8 JanuaryPosted: June 29, 2011
Comma: “It will be like when we went to Rajasthan.”
She is flatteringly excited about my suggestion to go to Bhopal with her. We have traveled once together to Rajasthan last year, on one of her research trips for her dissertation.
An ex-classmate of ours from Law College had organized a list of women we could meet – divorced, fighting for divorce, contemplating divorce. I was hesitant and shy, wondering how we could just walk into a strange woman’s home and expect her to start talking about her personal life, particularly the traumatic experience of divorce. For the first few interviews, I had been content to hold up the mike for Comma and manipulate the Dictaphone machine.
But Comma had been sure of herself. She was good at asking questions and getting people to talk. The ability to endlessly vacillate from one side of a question to another, which is her most exasperating trait in her personal life, translated into an incredible empathy with her interviewees. And slowly, because of her ease with them, I too had been able to join in the conversations with the women we met.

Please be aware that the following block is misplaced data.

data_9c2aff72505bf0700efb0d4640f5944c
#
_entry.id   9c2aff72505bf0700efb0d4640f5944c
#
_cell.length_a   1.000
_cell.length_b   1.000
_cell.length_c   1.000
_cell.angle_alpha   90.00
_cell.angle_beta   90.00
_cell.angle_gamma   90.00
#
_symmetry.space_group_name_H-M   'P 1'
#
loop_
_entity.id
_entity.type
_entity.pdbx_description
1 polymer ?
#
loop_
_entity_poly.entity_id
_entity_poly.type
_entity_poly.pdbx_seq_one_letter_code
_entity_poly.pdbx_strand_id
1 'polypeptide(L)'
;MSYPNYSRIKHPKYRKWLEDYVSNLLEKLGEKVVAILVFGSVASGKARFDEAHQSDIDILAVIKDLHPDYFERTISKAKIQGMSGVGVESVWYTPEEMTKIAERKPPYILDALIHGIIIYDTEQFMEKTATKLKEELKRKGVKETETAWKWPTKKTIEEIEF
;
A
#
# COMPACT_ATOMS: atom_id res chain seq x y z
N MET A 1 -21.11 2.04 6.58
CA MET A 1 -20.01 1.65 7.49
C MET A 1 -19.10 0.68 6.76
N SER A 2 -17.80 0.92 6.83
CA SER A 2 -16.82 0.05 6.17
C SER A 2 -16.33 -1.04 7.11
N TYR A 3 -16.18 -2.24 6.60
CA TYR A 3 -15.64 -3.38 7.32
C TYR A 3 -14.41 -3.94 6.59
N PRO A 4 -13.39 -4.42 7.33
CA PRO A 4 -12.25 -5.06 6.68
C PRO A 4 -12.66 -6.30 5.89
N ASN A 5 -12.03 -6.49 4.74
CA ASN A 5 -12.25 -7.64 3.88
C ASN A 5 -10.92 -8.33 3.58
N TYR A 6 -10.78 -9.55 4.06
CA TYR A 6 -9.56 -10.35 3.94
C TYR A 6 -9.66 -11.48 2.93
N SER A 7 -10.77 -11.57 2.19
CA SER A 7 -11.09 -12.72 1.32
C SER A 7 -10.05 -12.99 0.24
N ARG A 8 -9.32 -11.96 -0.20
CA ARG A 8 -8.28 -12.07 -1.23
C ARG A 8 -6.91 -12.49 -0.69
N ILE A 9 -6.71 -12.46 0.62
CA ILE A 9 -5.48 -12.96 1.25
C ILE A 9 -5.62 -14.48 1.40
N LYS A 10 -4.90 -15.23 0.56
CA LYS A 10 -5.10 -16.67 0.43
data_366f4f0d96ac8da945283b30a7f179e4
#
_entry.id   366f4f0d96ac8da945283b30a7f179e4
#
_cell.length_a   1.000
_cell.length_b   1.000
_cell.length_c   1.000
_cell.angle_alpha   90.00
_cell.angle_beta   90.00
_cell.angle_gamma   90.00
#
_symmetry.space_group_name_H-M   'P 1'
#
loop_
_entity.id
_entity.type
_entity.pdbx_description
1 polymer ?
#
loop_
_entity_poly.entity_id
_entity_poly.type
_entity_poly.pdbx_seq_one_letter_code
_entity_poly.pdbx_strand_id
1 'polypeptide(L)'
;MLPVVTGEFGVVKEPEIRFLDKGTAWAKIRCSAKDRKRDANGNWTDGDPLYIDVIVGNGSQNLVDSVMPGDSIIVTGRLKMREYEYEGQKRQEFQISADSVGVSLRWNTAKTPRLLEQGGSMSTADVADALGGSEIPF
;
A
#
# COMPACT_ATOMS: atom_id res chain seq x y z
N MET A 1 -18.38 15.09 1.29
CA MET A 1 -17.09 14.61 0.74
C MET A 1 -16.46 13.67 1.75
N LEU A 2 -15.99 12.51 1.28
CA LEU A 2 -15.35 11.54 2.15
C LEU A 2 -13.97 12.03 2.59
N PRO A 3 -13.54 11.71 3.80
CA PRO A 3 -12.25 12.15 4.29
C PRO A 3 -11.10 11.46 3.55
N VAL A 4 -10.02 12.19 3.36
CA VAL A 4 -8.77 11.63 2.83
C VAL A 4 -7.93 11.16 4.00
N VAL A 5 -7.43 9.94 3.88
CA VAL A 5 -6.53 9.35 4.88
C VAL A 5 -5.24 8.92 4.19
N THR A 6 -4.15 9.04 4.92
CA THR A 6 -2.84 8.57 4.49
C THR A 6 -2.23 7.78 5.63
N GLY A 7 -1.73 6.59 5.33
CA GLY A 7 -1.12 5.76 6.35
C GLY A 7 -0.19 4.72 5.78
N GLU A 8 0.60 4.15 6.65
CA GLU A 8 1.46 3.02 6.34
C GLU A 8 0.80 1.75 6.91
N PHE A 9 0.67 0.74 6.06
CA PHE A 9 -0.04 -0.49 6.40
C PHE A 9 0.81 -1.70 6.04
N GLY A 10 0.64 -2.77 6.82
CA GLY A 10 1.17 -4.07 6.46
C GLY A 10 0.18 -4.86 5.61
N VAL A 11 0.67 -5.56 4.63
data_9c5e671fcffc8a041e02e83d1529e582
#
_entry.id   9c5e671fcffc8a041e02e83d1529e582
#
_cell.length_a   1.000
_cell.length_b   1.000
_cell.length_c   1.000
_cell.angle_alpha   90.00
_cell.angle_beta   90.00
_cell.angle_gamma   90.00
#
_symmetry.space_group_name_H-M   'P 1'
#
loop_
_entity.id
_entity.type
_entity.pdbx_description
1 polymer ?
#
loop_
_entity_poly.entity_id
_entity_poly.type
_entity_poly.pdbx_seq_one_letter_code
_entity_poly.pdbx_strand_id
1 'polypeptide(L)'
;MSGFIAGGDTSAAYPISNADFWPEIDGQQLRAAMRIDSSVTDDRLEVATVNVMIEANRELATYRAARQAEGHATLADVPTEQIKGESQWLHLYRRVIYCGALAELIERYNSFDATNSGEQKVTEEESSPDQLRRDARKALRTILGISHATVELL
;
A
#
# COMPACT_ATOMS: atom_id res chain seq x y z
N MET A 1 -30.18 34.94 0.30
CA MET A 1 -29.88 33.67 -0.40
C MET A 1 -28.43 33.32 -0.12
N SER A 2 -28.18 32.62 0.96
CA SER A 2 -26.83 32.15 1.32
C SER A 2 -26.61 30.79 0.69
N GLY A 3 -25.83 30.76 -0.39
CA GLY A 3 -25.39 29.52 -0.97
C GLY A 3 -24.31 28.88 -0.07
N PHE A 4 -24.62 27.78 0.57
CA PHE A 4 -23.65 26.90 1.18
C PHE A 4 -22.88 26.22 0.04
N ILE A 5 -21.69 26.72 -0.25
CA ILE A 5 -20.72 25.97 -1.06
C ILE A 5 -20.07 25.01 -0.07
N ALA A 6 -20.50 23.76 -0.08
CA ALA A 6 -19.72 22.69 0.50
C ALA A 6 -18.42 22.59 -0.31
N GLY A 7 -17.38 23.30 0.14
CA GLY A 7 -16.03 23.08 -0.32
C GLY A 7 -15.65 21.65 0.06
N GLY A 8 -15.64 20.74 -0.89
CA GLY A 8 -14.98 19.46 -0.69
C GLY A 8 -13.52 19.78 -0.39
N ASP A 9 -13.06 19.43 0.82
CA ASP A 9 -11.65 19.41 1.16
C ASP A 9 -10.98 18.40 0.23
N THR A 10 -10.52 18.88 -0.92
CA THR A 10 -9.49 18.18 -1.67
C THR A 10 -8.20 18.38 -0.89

It says much for my own deep layers of reserve that she has not managed to get any crucial information about my personal life out of me. It has certainly not been for lack of trying.
Me: “Won’t your aunt mind? Me piling on, along with you?”
Comma: “Of course not. People in small towns are not like people in Mumbai. They are exceedingly hospitable.”
Me: “And people in Mumbai are not?”
Comma: “No, not so much. It’s all a bit formal here. You know, you always have to call up people before you land up even for a cup of tea, and so on and so forth. And God forbid, if you land up at someone’s house with a suitcase, the anxious looks you get. As if you are going to take over their property.”
Me: “You just call up before you go to someone’s house, to make sure that they are there. No one wants to waste any precious commuting time. And as for the second observation, I won’t even comment on that. It’s a blatantly defamatory and baseless accusation. And you know it.”
Comma poked me: “Aha, and how many times have I come to your house? Tell me.”
Me: “I haven’t kept count. And I didn’t know that you were. And if you haven’t come more often, it’s because you are always too busy dining out with someone or the other. I do not belong to any exclusive privileged circle of Friends of Comma Club. You have far too many friends.”
Comma: “And you have far too few. That’s because you were born and brought up in Mumbai. You haven’t learnt to socialize.”
I give up. Comma is unstoppable when it comes to bad-mouthing Mumbai. Like most other people who come from out of town. Who imagine they don’t want to stay. And in fact, who never really want to leave. But I know Comma says half the things she does just to provoke me. Usually, she succeeds. But not today.